The government filed a motion for summary judgment, arguing that plaintiffs could not establish negligence under Utah law. In support, it provided excerpts from the experts' deposition testimony, emphasizing the credentials of its experts and highlighting testimony backing up its theory of the case. It also questioned the basis for the position staked out by plaintiffs. In doing so, the government inserted a footnote citing Daubert, 509 U.S. at 590, and stating that "Dr. Savia's subjective belief or unsupported speculation is inadmissible as expert testimony." Aplt's App., Vol. I at 34 n.3.

In their response brief, plaintiffs did not directly address the Daubert challenge. They asserted that they had established a prima facie case of negligence because their expert's testimony demonstrated a disputed issue of fact as to when the seizure occurred. They argued that Dr. Savia was qualified to testify as an expert and also provided a statement in which Dr. Savia stated his "99.99 percent" certainty that Ms. Michel did not have a seizure before the accident. Id. at 147-48. They did not, however, provide Dr. Savia's basis for his statement.

The government's reply brief mounted an explicit Daubert attack on Dr. Savia's testimony. It argued that Dr. Savia's opinion was so unreliable that it was inadmissible under Fed. R. Evid. 702. The government characterized the opinion as speculative and entirely unsupported by clinical experience or scholarly literature. Id. at 165-67.

At the hearing on the government's summary judgment motion, the district court zeroed in on the Daubert issue, stating that without Dr. Savia's testimony, it appeared that there was no evidence of negligence. Id., Vol. 2 at 200-01. Defense counsel stated:

[C]ertainly if the Court wants to have a two- or three-day trial on [the admissibility] point, that would be possible, or I suppose a Daubert hearing to examine just the expert testimony. We feel that it's clear on the record that Dr. Savia has had ample opportunity to find a basis for his opinion. He wrote a report, and he was deposed, and at deposition he admitted that he based a lot of his findings on the assumptions, and he had no support on the literature for his opinion. And he also deferred to Dr. Matsuo as the expert of epilepsy and seizures.

Id. at 202.

During the argument of plaintiffs' counsel, the district court again focused on the admissibility issue, asking at one time, "[w]hat if your expert is not permitted to testify because he doesn't meet the requirements of Rule 702," id. at 203, and at another, "[t]ell me why your guy's testimony should come in under Rule 702," id. at 204. Counsel responded, but generally stressed Dr. Savia's qualifications, rather than the basis for his opinion; argued the burden of proof; or listed material facts allegedly in dispute. He argued that either both experts were speculating, or neither was.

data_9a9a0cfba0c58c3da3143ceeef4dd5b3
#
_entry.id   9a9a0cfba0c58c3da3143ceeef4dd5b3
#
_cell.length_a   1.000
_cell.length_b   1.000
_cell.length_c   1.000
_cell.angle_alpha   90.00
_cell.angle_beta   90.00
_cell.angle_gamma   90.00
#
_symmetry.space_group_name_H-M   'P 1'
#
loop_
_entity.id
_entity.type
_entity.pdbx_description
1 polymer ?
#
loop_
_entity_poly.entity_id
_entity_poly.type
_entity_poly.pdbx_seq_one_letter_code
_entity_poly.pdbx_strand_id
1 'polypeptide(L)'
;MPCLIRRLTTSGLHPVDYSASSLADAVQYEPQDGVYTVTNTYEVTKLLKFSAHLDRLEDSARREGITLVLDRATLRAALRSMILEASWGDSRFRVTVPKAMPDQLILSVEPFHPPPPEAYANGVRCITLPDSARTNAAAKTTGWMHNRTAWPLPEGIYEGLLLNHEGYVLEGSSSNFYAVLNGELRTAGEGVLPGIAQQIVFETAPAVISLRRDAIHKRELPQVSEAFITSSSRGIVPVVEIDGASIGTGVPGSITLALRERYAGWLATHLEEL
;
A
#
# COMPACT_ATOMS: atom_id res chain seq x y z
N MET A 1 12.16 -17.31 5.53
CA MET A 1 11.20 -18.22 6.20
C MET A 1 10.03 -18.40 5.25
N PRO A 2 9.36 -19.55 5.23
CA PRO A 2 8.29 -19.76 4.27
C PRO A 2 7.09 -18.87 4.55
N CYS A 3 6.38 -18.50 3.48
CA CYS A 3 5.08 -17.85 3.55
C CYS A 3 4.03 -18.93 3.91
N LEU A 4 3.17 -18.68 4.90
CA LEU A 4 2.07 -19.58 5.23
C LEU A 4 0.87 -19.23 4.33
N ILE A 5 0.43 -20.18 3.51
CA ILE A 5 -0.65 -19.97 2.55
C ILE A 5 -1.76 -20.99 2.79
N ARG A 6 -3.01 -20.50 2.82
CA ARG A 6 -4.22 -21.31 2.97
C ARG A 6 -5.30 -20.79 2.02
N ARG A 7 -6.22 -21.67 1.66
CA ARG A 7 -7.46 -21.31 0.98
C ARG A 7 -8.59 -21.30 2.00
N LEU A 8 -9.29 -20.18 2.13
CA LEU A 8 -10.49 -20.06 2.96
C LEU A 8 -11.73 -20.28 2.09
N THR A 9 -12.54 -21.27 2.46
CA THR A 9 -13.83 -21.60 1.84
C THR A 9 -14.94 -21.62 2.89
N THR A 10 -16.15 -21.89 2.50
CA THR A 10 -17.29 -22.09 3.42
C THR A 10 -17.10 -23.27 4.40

The government's rebuttal argument included a response to the district court's question that plaintiffs' counsel "says that your expert is speculating as much as his. What do you say to that?" Id. at 208. Defense counsel described Dr. Matsuo's citations to medical literature, his interview with Ms. Michel, and his extensive clinical experience. Id. Counsel also suggested that a pre-trial Daubert hearing could be held. Plaintiffs' counsel, however, did not second the proposal. The court took the suggestion of a Daubert hearing under advisement. Id. at 212.

The day after the summary-judgment hearing, without additional proceedings, the district court issued a memorandum decision and order. The court determined that plaintiffs had provided no support for Dr. Savia's testimony and therefore excluded the testimony as subjective belief or unsupported speculation. The court also evaluated the opinion testimony of the government's experts and decided that the government's experts had provided "factual bases grounded in accepted scientific methods for their opinions." Solorio, 228 F. Supp. 2d at 1285. Concluding that Dr. Savia's opinion was essential to plaintiffs' negligence case, the court granted the motion for summary judgment. Id.